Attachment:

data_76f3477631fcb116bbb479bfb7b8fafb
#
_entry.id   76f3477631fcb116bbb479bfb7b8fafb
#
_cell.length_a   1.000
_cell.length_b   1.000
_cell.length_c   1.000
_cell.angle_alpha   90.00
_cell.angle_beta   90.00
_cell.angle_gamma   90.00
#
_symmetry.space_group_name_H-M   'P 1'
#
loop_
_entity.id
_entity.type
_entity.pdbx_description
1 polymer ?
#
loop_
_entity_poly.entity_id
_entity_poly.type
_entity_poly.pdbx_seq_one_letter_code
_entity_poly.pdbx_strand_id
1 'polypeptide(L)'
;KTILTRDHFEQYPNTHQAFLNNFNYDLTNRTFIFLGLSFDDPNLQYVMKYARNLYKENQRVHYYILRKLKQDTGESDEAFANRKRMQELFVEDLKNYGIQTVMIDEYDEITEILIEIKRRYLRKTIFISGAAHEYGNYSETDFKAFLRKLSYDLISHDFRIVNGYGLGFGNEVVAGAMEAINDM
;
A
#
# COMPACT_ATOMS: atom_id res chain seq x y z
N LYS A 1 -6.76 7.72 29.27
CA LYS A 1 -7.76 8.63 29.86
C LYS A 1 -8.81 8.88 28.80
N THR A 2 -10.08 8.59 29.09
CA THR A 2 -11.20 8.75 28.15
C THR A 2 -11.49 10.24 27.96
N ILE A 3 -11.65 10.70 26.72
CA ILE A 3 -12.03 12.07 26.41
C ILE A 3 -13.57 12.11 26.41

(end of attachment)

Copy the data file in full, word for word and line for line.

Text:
data_76f3477631fcb116bbb479bfb7b8fafb
#
_entry.id   76f3477631fcb116bbb479bfb7b8fafb
#
_cell.length_a   1.000
_cell.length_b   1.000
_cell.length_c   1.000
_cell.angle_alpha   90.00
_cell.angle_beta   90.00
_cell.angle_gamma   90.00
#
_symmetry.space_group_name_H-M   'P 1'
#
loop_
_entity.id
_entity.type
_entity.pdbx_description
1 polymer ?
#
loop_
_entity_poly.entity_id
_entity_poly.type
_entity_poly.pdbx_seq_one_letter_code
_entity_poly.pdbx_strand_id
1 'polypeptide(L)'
;KTILTRDHFEQYPNTHQAFLNNFNYDLTNRTFIFLGLSFDDPNLQYVMKYARNLYKENQRVHYYILRKLKQDTGESDEAFANRKRMQELFVEDLKNYGIQTVMIDEYDEITEILIEIKRRYLRKTIFISGAAHEYGNYSETDFKAFLRKLSYDLISHDFRIVNGYGLGFGNEVVAGAMEAINDM
;
A
#
# COMPACT_ATOMS: atom_id res chain seq x y z
N LYS A 1 -6.76 7.72 29.27
CA LYS A 1 -7.76 8.63 29.86
C LYS A 1 -8.81 8.88 28.80
N THR A 2 -10.08 8.59 29.09
CA THR A 2 -11.20 8.75 28.15
C THR A 2 -11.49 10.24 27.96
N ILE A 3 -11.65 10.70 26.72
CA ILE A 3 -12.03 12.07 26.41
C ILE A 3 -13.57 12.11 26.41